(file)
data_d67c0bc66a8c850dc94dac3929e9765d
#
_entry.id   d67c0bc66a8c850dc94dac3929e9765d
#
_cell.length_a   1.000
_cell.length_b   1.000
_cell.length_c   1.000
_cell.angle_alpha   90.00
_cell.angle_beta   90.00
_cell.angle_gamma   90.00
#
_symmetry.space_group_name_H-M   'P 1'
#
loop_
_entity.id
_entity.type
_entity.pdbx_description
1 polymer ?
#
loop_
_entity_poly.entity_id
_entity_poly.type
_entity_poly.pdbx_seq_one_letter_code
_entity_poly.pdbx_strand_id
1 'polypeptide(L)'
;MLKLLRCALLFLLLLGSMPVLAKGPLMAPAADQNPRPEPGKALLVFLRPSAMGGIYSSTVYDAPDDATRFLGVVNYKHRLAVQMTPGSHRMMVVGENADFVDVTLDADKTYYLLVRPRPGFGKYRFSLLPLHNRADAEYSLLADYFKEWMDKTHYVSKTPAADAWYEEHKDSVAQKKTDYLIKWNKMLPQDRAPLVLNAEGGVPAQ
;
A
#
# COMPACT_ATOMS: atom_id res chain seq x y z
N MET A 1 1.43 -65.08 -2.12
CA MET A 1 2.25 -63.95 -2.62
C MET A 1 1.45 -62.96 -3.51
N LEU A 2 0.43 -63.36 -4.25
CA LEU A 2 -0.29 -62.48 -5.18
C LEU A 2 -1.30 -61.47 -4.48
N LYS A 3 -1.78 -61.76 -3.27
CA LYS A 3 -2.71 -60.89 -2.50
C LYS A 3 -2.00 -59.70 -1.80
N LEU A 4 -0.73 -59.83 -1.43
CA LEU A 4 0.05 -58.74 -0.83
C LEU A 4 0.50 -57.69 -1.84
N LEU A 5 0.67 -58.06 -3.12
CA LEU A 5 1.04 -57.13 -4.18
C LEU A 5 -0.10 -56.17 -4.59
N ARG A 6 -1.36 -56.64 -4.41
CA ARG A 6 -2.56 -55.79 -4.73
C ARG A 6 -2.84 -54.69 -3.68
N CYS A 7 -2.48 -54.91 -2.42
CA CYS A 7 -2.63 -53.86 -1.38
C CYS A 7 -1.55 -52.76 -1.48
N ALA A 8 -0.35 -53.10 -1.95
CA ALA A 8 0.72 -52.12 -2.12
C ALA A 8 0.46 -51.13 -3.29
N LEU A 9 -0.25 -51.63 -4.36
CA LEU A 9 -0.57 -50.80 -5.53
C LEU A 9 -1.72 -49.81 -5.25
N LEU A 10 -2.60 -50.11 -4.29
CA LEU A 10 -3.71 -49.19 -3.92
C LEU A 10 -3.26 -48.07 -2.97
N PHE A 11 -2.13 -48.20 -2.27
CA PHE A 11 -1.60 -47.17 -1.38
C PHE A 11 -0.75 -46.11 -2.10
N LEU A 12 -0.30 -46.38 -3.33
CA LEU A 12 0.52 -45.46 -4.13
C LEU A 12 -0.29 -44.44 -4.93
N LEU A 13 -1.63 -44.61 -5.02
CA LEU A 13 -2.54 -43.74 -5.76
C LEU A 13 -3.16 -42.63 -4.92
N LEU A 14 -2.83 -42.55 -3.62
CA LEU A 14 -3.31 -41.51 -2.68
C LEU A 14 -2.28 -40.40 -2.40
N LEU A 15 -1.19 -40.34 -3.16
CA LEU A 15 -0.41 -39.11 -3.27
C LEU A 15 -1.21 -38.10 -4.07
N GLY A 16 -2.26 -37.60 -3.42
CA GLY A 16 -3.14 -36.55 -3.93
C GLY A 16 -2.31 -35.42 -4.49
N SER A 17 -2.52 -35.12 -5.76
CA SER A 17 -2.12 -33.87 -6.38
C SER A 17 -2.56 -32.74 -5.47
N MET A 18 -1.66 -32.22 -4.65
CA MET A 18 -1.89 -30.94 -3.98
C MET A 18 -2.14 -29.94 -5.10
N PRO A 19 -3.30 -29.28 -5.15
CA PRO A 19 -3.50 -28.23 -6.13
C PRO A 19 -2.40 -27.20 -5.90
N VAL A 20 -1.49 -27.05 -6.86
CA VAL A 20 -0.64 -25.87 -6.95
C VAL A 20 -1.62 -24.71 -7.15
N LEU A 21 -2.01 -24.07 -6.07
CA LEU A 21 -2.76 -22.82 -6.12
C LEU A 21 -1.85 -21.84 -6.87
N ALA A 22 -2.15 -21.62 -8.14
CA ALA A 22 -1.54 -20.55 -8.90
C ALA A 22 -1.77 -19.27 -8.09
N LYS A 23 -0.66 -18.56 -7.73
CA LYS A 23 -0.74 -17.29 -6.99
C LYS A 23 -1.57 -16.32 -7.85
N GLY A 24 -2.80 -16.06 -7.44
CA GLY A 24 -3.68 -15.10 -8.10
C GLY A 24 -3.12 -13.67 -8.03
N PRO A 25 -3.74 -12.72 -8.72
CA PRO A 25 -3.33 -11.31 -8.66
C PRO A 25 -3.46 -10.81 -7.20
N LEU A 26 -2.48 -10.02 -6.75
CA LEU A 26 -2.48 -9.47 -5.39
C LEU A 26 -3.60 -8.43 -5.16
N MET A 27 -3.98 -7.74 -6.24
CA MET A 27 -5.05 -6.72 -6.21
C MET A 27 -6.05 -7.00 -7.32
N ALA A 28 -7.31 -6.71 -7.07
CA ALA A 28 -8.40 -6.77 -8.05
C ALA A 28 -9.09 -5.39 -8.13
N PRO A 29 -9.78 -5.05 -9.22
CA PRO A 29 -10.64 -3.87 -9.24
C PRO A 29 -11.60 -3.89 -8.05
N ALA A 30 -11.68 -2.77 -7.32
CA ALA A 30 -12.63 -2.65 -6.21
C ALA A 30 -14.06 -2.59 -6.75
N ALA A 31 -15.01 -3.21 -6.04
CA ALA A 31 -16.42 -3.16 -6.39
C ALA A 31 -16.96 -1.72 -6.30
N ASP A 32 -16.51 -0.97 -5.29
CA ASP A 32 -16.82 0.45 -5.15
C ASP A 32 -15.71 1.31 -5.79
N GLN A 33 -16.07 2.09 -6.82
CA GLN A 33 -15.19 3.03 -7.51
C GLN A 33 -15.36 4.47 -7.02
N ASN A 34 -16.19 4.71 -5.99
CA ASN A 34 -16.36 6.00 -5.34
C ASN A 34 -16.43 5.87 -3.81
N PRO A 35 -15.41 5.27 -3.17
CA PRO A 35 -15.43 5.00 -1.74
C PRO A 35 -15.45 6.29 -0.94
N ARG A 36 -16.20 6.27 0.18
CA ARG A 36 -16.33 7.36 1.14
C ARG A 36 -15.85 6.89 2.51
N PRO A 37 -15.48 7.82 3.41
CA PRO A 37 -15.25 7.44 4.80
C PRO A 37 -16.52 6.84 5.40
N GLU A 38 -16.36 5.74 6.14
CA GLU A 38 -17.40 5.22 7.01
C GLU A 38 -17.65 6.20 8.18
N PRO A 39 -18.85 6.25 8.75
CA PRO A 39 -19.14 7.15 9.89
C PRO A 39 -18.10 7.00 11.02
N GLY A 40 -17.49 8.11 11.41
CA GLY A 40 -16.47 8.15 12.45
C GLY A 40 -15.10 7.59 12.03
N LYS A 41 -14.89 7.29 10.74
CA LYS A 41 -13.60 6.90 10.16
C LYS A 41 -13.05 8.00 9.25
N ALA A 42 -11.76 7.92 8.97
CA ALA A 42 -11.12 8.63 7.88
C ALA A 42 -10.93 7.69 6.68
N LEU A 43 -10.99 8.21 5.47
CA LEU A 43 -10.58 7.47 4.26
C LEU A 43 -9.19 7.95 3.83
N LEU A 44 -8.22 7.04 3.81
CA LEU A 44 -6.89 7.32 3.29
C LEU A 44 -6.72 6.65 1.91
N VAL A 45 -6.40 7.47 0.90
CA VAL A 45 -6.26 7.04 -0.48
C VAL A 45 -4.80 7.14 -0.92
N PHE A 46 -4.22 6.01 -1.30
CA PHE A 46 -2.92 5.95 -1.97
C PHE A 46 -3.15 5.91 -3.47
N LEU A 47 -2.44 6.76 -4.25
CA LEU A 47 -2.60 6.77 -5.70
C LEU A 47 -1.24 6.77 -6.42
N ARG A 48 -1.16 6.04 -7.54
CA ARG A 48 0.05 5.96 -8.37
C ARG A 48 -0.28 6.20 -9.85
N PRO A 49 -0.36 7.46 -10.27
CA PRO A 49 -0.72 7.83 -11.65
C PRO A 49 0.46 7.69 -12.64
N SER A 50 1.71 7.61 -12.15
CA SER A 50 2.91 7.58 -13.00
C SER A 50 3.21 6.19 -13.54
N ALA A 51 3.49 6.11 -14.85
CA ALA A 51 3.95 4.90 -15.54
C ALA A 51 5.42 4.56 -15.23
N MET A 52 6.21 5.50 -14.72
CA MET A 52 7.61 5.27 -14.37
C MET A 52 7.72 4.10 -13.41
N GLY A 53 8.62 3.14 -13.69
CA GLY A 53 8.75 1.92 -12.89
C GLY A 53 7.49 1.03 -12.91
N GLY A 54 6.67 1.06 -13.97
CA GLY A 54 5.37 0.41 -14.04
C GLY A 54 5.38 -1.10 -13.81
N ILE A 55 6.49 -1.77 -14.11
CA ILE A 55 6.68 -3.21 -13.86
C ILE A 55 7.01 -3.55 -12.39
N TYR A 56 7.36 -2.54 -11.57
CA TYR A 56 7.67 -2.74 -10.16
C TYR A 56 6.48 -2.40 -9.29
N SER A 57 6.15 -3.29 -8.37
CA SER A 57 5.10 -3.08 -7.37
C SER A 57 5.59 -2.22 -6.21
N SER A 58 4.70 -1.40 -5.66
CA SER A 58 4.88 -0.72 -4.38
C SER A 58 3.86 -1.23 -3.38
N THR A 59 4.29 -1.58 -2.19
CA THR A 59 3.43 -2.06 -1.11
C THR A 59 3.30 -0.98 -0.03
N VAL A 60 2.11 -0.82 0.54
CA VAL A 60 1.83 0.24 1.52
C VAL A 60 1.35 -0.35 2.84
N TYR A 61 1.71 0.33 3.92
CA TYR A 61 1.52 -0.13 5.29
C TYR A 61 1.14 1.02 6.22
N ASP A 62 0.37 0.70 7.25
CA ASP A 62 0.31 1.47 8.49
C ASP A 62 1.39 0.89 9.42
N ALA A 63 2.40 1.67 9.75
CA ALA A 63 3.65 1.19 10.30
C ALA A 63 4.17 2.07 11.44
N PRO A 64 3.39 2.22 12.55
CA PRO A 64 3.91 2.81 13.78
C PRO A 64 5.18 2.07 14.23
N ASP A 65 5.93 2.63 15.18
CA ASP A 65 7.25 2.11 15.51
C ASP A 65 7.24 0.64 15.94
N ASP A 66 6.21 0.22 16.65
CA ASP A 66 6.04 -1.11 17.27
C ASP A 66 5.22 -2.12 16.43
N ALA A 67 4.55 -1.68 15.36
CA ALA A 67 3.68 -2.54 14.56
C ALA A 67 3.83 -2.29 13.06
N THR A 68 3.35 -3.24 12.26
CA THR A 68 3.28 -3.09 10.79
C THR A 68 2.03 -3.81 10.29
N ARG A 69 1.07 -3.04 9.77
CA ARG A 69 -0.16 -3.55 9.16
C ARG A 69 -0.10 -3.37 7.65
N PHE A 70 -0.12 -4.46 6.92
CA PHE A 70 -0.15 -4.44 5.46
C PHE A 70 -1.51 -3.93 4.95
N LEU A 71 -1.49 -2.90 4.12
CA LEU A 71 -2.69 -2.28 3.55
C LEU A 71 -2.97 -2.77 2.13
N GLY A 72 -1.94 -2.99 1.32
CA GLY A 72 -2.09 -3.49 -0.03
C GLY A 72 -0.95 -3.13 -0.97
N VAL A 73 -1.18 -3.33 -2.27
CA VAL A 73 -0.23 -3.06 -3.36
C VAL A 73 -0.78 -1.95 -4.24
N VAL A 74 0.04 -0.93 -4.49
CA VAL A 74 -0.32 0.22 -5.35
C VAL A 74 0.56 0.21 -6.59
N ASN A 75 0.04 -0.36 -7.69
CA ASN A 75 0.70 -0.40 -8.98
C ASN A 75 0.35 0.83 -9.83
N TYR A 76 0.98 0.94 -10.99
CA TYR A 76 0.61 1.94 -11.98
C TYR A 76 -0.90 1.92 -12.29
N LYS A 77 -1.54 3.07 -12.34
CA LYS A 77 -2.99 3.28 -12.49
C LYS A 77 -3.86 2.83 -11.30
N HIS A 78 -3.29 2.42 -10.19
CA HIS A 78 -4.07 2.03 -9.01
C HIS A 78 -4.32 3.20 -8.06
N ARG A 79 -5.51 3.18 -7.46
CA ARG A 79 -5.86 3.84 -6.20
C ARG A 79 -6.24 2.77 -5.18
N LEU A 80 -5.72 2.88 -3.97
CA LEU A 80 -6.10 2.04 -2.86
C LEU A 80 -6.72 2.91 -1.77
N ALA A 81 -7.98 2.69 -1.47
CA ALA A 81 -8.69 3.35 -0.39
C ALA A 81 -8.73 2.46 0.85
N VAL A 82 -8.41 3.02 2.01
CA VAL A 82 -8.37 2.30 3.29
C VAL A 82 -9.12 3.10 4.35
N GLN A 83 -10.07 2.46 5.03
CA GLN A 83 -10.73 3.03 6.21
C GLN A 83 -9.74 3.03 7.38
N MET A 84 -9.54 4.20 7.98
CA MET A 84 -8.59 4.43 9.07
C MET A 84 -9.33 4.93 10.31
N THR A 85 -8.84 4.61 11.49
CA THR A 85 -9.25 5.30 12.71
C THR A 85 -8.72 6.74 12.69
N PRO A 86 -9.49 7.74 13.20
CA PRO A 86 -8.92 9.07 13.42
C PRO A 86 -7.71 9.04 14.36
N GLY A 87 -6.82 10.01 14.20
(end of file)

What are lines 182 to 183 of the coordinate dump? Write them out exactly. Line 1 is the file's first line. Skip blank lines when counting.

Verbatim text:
CA ALA A 51 3.95 4.90 -15.54
C ALA A 51 5.42 4.56 -15.23